LOS ANGELES -- Toyota paid $35 million to settle allegations that it colluded with other major automakers to keep gray-market vehicles from being exported from Canada to the United States.
The lawsuit continues against five other automakers: General Motors, Ford Motor Co., DaimlerChrysler AG, American Honda Motor Co. Inc. and Nissan North America Inc.
Under the Toyota settlement, agreed to in late February, Toyota Motor Sales U.S.A. Inc. admits no wrongdoing in the class-action lawsuit. The suit, filed in 2003 on behalf of a group of consumers, alleges automakers violated the Sherman Antitrust Act by keeping U.S. customers from taking advantage of lower vehicle prices in Canada.
The suit seeks unspecified billions of dollars in damages for U.S. consumers who bought a vehicle of any brand after Jan. 1, 2001. By restricting Canadian imports, automakers fixed U.S. market retail prices at an unfairly high level, the suit alleges.
The suit alleges that automakers colluded to blacklist dealers who imported Canadian-market vehicles for resale.
Automakers also agreed to decline consumer warranty claims against those vehicles, the suit alleges.
The action mirrors action this decade by the European Union to enforce price uniformity among member countries.
The National Automobile Dealers Association and Canadian Automobile Dealers Association also are defendants.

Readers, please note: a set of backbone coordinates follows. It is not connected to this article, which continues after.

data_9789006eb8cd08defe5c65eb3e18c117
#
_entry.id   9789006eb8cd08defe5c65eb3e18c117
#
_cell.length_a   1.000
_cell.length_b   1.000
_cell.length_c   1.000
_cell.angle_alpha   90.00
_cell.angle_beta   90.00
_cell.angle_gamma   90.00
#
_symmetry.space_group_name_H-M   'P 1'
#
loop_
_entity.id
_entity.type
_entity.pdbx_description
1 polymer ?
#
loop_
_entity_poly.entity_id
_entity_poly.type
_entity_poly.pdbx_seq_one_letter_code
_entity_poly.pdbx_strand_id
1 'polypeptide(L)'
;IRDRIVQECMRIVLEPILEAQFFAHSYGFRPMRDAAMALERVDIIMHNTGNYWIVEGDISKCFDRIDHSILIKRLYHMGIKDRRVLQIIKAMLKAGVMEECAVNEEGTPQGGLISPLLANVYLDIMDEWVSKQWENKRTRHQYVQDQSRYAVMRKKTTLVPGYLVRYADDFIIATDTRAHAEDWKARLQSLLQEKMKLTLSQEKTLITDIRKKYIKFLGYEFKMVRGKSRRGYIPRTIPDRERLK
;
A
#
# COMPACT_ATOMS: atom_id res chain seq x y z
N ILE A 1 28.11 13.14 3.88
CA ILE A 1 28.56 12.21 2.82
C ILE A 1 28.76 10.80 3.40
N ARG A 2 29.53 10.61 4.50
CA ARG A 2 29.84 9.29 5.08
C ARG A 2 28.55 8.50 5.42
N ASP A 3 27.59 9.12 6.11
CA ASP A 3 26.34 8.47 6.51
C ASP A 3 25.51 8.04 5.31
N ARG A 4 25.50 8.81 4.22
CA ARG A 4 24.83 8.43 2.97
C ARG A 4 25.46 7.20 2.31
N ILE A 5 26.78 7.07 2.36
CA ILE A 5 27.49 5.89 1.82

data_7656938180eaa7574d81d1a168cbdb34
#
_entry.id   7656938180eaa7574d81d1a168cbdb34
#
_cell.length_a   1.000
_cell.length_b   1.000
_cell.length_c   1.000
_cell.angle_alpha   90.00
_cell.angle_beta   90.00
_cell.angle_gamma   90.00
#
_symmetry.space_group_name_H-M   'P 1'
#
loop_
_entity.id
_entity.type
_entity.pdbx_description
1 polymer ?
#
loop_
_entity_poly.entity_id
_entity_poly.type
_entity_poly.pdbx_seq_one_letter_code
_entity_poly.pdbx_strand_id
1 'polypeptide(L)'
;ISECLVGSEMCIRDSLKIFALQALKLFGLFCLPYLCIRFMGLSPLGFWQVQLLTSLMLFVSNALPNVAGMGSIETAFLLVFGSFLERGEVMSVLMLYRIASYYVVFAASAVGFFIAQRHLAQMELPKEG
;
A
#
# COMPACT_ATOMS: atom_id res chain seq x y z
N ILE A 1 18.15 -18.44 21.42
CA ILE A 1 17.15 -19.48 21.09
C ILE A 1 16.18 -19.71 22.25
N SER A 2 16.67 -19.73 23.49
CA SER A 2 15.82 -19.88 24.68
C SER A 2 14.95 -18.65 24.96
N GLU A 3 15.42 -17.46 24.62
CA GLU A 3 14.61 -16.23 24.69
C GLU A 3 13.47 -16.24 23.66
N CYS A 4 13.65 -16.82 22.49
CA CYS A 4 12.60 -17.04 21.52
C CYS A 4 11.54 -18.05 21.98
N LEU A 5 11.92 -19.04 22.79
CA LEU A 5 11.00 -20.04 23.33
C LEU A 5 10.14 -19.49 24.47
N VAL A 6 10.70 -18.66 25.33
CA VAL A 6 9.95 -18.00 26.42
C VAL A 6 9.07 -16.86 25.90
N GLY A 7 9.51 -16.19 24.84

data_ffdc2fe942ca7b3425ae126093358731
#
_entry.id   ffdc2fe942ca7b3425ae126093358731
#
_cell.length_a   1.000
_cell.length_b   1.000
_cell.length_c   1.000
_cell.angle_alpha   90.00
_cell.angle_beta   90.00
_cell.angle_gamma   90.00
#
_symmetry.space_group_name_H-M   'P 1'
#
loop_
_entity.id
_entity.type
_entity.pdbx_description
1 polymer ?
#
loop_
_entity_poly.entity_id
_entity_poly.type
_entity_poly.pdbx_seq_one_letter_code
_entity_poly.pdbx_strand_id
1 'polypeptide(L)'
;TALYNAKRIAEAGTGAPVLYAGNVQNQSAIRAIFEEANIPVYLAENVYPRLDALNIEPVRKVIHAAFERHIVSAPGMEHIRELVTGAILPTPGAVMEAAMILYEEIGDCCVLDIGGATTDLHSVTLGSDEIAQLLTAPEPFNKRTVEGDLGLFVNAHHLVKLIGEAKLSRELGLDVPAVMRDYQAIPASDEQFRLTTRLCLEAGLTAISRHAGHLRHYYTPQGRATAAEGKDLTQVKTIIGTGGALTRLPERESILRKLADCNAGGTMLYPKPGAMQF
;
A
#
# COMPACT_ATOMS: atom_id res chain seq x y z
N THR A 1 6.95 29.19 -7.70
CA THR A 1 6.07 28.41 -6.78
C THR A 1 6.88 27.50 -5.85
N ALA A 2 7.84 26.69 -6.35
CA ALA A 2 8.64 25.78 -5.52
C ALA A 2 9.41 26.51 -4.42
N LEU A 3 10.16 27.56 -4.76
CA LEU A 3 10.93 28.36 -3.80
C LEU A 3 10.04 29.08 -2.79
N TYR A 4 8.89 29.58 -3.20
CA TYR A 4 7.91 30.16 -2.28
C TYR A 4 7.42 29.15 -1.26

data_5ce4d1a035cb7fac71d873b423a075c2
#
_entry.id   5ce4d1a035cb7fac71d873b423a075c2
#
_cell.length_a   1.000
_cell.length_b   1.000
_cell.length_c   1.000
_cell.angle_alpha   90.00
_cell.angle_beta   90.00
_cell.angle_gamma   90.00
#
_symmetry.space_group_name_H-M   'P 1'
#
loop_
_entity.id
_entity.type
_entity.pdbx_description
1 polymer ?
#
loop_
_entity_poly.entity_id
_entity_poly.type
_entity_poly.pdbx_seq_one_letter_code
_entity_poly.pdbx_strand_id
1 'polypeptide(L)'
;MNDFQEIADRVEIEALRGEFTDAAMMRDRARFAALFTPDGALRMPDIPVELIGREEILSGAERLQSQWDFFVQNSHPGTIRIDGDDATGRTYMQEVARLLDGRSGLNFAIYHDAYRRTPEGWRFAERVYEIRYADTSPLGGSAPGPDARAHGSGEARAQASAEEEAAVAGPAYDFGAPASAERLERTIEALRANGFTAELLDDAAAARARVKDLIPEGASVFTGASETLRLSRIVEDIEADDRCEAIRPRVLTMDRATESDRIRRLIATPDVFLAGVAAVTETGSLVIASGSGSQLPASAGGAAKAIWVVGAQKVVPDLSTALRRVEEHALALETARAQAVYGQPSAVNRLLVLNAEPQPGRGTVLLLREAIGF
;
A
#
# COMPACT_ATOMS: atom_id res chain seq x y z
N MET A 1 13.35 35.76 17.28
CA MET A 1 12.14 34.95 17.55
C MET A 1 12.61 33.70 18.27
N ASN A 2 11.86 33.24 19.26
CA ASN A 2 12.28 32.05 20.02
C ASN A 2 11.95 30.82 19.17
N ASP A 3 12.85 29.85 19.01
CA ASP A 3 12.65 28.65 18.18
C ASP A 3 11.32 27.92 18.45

Paying a settlement without admitting guilt was a better use of its legal team's time and money than going to court, says Toyota spokesman Xavier Dominicis.
Toyota honored warranties on Canadian vehicles imported to the United States, Dominicis says. And Toyota never blacklisted any dealer or owner who imported a Canadian-market vehicle, he says.
"Other automakers may have had more restrictive policies, but our actions were different from other automakers," Dominicis says. "We will continue to price our vehicles based on competitive conditions in local markets."
Spokespersons for GM, Ford, NADA and the Canadian Automobile Dealers Association declined to comment on the litigation, other than to say it is without merit. They declined to comment on Toyota's settlement.
In a 2005 motion for summary judgment, denied by the U.S. District Court in Maine that is hearing the case, GM said it never met with other automakers to discuss how to handle the gray-market issue, thus making collusion impossible.
The automaker also said its import-export policies have been independent and in place for decades.
You may e-mail Mark Rechtin at [email protected]